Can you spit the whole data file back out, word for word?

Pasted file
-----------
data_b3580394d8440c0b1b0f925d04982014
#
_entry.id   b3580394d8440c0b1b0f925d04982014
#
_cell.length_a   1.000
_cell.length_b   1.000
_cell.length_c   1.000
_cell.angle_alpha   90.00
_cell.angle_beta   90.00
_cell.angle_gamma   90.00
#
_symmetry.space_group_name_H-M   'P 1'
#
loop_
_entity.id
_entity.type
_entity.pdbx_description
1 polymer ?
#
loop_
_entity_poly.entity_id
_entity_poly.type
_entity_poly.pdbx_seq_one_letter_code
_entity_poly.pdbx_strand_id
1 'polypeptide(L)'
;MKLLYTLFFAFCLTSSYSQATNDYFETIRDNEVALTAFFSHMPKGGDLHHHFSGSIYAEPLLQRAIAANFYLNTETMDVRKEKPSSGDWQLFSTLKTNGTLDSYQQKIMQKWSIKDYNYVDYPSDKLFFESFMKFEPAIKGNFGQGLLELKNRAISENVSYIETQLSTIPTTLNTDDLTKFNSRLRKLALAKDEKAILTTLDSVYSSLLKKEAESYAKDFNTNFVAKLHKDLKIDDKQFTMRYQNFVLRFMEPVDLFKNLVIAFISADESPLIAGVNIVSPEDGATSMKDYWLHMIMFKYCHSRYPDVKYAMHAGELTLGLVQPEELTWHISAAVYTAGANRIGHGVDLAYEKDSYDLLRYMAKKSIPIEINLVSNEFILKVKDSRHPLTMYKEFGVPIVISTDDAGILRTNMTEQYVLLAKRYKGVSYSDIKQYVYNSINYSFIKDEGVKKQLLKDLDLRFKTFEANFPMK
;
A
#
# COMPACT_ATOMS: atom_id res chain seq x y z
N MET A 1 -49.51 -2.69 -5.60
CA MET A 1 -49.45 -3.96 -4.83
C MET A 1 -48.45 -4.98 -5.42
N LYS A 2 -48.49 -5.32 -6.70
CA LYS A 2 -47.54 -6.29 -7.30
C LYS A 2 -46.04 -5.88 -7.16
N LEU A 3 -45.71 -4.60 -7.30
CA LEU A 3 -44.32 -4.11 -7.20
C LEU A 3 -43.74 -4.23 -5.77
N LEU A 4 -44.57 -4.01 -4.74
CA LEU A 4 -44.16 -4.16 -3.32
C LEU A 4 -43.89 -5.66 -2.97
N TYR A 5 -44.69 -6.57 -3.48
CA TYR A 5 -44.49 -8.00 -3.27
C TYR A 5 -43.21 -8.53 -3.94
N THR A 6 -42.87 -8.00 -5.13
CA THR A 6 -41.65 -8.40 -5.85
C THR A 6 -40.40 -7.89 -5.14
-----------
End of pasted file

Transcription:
data_b3580394d8440c0b1b0f925d04982014
#
_entry.id   b3580394d8440c0b1b0f925d04982014
#
_cell.length_a   1.000
_cell.length_b   1.000
_cell.length_c   1.000
_cell.angle_alpha   90.00
_cell.angle_beta   90.00
_cell.angle_gamma   90.00
#
_symmetry.space_group_name_H-M   'P 1'
#
loop_
_entity.id
_entity.type
_entity.pdbx_description
1 polymer ?
#
loop_
_entity_poly.entity_id
_entity_poly.type
_entity_poly.pdbx_seq_one_letter_code
_entity_poly.pdbx_strand_id
1 'polypeptide(L)'
;MKLLYTLFFAFCLTSSYSQATNDYFETIRDNEVALTAFFSHMPKGGDLHHHFSGSIYAEPLLQRAIAANFYLNTETMDVRKEKPSSGDWQLFSTLKTNGTLDSYQQKIMQKWSIKDYNYVDYPSDKLFFESFMKFEPAIKGNFGQGLLELKNRAISENVSYIETQLSTIPTTLNTDDLTKFNSRLRKLALAKDEKAILTTLDSVYSSLLKKEAESYAKDFNTNFVAKLHKDLKIDDKQFTMRYQNFVLRFMEPVDLFKNLVIAFISADESPLIAGVNIVSPEDGATSMKDYWLHMIMFKYCHSRYPDVKYAMHAGELTLGLVQPEELTWHISAAVYTAGANRIGHGVDLAYEKDSYDLLRYMAKKSIPIEINLVSNEFILKVKDSRHPLTMYKEFGVPIVISTDDAGILRTNMTEQYVLLAKRYKGVSYSDIKQYVYNSINYSFIKDEGVKKQLLKDLDLRFKTFEANFPMK
;
A
#
# COMPACT_ATOMS: atom_id res chain seq x y z
N MET A 1 -49.51 -2.69 -5.60
CA MET A 1 -49.45 -3.96 -4.83
C MET A 1 -48.45 -4.98 -5.42
N LYS A 2 -48.49 -5.32 -6.70
CA LYS A 2 -47.54 -6.29 -7.30
C LYS A 2 -46.04 -5.88 -7.16
N LEU A 3 -45.71 -4.60 -7.30
CA LEU A 3 -44.32 -4.11 -7.20
C LEU A 3 -43.74 -4.23 -5.77
N LEU A 4 -44.57 -4.01 -4.74
CA LEU A 4 -44.16 -4.16 -3.32
C LEU A 4 -43.89 -5.66 -2.97
N TYR A 5 -44.69 -6.57 -3.48
CA TYR A 5 -44.49 -8.00 -3.27
C TYR A 5 -43.21 -8.53 -3.94
N THR A 6 -42.87 -8.00 -5.13
CA THR A 6 -41.65 -8.40 -5.85
C THR A 6 -40.40 -7.89 -5.14